I met most of the other teachers at the hotel over the first few days of orientation. With close to 70 teachers there it became an increasingly difficult job to remember not just names, but faces too. Every time you walked round the hotel you met more and more people. I have to say 99% of the other teachers I met were absolutely fantastic people. They came from all walks of life. Despite the majority of teachers coming from America, they generally came from different states and so I guess you could say our group featured an equal distribution of people from most of the states in America (if this makes sense).  Aside from America, some were from Ireland, a few from South Africa, an Argentinean, and an Englishman. If I’ve forgotten any other foreign nationals I apologise!

 As the week went by we got to know one another better and I think by the end of the week I could remember almost everyone’s name. As the orientation took place in the hotel (excluding trips into Tbilisi of course, as they were only occasional) we learned more about each other and I think this helped the experience. From 9am to 3am (or whatever time you stopped drinking...) you were always in the company of at least a small group of teachers.

The schedule for orientation week was pretty much the same each day. It would start with a meeting at 9am with Tamara, the orientation co-ordinator. She was great throughout orientation and was always willing to help when necessary. The first meeting was a ‘meet and greet’ type meeting introducing herself. Other meetings in the week were just to keep us updated with respect to our orientation and when we would be finding out our locations in Georgia.

Georgian language lessons were generally after the meeting. These lessons lasted four hours but we always had 2-3 coffee breaks inbetween to ensure our brains weren’t fried. In my group our teacher was Marika, and she was brilliant in teaching us the basics of the Georgian language. Their alphabet has 33 letters and so remembering what they looked like and their pronunciations was very difficult, but she made it easier for us to do so. So far I know the fundamentals of the language, such as greetings, directions, talking about the weather, talking about family, food and drink among a few other things. I am by no means perfect at the pronunciation of words but feel I have enough to get me by until I learn more words and phrases.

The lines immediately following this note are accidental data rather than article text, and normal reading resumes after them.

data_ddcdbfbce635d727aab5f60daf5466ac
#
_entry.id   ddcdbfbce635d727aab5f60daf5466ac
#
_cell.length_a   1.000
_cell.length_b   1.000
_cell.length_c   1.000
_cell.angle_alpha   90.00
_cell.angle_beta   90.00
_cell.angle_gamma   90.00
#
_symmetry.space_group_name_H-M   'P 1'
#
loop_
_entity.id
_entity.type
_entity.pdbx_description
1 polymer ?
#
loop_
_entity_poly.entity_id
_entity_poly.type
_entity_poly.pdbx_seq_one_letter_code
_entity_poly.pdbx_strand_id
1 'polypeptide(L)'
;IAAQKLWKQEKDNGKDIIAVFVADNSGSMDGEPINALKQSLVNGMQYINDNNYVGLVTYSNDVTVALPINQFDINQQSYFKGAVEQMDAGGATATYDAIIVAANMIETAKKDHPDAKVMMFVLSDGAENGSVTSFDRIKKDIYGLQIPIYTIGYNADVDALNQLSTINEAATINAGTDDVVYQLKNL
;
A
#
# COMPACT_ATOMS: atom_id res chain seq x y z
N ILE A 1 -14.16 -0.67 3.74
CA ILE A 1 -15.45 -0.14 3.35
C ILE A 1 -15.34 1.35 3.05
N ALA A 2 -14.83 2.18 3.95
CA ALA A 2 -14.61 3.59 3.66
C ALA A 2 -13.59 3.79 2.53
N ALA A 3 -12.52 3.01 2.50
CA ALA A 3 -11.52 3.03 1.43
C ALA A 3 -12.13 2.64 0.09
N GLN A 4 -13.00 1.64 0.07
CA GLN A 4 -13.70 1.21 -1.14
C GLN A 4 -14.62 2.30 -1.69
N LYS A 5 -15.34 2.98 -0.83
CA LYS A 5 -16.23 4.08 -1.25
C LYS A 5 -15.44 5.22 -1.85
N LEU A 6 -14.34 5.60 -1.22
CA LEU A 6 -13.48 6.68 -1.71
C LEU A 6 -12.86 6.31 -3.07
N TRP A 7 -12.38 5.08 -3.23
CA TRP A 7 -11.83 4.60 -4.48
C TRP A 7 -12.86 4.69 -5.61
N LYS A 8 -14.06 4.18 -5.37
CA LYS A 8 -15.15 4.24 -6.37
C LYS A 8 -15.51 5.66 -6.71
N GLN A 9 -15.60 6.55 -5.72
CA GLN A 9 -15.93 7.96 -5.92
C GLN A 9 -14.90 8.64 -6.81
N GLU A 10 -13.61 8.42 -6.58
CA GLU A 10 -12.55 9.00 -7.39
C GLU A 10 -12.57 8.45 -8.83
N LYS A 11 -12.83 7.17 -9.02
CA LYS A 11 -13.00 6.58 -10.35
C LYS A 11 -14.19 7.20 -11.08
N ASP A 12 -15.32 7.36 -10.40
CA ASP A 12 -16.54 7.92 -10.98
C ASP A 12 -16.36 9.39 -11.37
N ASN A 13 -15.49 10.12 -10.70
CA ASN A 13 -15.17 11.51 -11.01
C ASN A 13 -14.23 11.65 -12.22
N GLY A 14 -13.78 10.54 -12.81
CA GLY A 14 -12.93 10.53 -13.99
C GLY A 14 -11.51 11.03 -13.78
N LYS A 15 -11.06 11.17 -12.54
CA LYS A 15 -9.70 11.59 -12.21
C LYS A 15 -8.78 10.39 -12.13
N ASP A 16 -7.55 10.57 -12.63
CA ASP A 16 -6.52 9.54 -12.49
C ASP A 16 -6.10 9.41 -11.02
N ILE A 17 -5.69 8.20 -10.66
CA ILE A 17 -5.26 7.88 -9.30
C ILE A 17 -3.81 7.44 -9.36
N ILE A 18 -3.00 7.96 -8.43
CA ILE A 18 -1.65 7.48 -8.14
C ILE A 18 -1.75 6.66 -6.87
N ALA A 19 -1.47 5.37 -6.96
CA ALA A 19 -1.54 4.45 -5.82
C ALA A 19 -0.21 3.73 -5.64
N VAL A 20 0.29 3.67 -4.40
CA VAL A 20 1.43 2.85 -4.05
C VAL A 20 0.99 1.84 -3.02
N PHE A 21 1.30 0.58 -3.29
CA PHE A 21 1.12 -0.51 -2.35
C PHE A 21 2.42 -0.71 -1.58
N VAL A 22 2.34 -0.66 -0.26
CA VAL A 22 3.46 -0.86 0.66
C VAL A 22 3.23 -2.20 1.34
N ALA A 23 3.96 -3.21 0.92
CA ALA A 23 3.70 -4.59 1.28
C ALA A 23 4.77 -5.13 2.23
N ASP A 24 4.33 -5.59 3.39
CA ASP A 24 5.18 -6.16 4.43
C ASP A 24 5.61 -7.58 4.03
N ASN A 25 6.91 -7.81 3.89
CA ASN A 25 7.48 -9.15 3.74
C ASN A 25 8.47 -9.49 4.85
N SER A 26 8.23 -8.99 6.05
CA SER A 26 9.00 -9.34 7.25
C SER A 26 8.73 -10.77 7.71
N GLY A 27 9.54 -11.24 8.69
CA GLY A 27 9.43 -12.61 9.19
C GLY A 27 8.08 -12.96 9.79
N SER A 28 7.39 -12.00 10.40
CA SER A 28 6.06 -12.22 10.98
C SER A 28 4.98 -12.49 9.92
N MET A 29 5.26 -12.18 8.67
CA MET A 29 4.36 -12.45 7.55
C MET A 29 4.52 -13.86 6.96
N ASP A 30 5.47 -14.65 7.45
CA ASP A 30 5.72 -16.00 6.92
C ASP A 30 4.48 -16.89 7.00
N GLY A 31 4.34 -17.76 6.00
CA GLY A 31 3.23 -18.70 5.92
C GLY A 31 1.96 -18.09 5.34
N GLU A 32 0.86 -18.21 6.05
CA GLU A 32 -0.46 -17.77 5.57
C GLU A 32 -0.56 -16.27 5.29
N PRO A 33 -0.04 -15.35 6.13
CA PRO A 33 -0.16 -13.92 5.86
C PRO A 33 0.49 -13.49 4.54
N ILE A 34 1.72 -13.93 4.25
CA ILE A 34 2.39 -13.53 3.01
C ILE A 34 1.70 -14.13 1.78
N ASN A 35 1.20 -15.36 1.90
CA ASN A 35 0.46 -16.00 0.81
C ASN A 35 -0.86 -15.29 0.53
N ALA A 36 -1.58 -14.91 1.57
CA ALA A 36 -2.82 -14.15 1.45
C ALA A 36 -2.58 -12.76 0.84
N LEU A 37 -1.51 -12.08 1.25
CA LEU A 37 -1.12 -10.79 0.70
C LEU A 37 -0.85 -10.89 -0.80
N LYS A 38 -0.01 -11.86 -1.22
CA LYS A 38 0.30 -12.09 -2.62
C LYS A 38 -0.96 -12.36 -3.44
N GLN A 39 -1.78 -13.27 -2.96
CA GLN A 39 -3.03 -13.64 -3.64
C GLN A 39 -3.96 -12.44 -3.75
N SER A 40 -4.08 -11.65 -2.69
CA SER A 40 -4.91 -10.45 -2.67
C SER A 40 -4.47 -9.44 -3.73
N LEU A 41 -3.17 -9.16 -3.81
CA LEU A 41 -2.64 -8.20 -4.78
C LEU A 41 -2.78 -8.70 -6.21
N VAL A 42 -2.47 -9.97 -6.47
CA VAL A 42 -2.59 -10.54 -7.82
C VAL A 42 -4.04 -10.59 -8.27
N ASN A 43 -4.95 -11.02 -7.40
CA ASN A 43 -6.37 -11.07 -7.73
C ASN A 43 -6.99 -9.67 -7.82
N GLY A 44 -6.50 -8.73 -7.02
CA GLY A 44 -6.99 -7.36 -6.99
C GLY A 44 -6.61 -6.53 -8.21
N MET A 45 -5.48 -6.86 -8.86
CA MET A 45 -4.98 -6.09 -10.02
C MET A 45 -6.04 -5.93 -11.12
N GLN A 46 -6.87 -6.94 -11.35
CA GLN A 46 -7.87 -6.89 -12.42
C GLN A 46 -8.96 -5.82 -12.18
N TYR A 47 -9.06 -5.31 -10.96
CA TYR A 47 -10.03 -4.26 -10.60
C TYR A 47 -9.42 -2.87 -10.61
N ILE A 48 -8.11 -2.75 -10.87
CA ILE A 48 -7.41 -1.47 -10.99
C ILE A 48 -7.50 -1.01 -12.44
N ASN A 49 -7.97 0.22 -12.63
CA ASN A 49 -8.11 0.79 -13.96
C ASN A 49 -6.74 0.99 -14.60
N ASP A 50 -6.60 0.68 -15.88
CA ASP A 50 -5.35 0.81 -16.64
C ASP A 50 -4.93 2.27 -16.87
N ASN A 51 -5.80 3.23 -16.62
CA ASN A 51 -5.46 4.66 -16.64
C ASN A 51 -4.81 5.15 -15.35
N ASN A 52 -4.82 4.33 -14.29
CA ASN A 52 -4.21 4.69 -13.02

In the afternoon we had Cultural Training. This workshop-based session encouraged us teachers to interact with one another in groups as well as others in the class. The main purpose of these sessions was to make us aware of things like cultural shock (pretty self-explanatory I know) but also to go in more detail, such as looking at prevention strategies as well as coping strategies if it was to happen to any of us. I felt more comfortable after these sessions and now know the signs to look out for if I think cultural shock is going to set in. Other aspects of the cultural training was to make us aware of culture differences between our society and Georgian society. Despite being similar in a number of ways, there are differences which we need to have an understanding of, particularly as some of us will be living in the country for a year. Perhaps one of the most surprising differences is that Georgians do not smile to eachother if they were to pass on the pavement, which is possibly why I received strange looks when walking past the locals during the week.

We were usually finished these sessions around 7/8pm and the rest of the evening was ours to do what we wanted. Some people would have a look round Tbilisi while others stayed at the hotel in the bar. On one of the evenings a group of us got taxis to the Rustaveli (the CBD of Tbilisi, if you will) and had a walk round there. It was an absolutely amazing site, and I hope to have a blog entry on the Rustaveli over the coming weeks/months.

When we stayed in the hotel for the evening, the hotel staff were pretty laid back and we were allowed to buy alcohol from small shops near the hotel for considerably less than the price they were charging in the hotel. You can buy a bottle of Chacha (their vodka which is far nicer than any other vodka I’ve tasted in my life) for about 10 Laris, converted to Pounds thats about less than a fiver. Amazing. Beer is also cheap and you can buy a 3 litre bottle of lager for 5 Lari. Again, this is ridiculously cheap compared to UK prices.

I must mention an interesting aspect of the orientation which was...security. Throughout the week in the hotel there were security staff following us pretty much everywhere we went (around the hotel). These were typically mean-looking Georgian men who never gave us as much as a smile. At first I thought they were keeping an eye on us in case we misbehaved or got into any trouble. It only became apparent some time later that these guys were here to protect us as much as they were there to look after the hotel . As we were guests of the hotel they would have wanted to ensure we got into no difficulties, for example with the locals.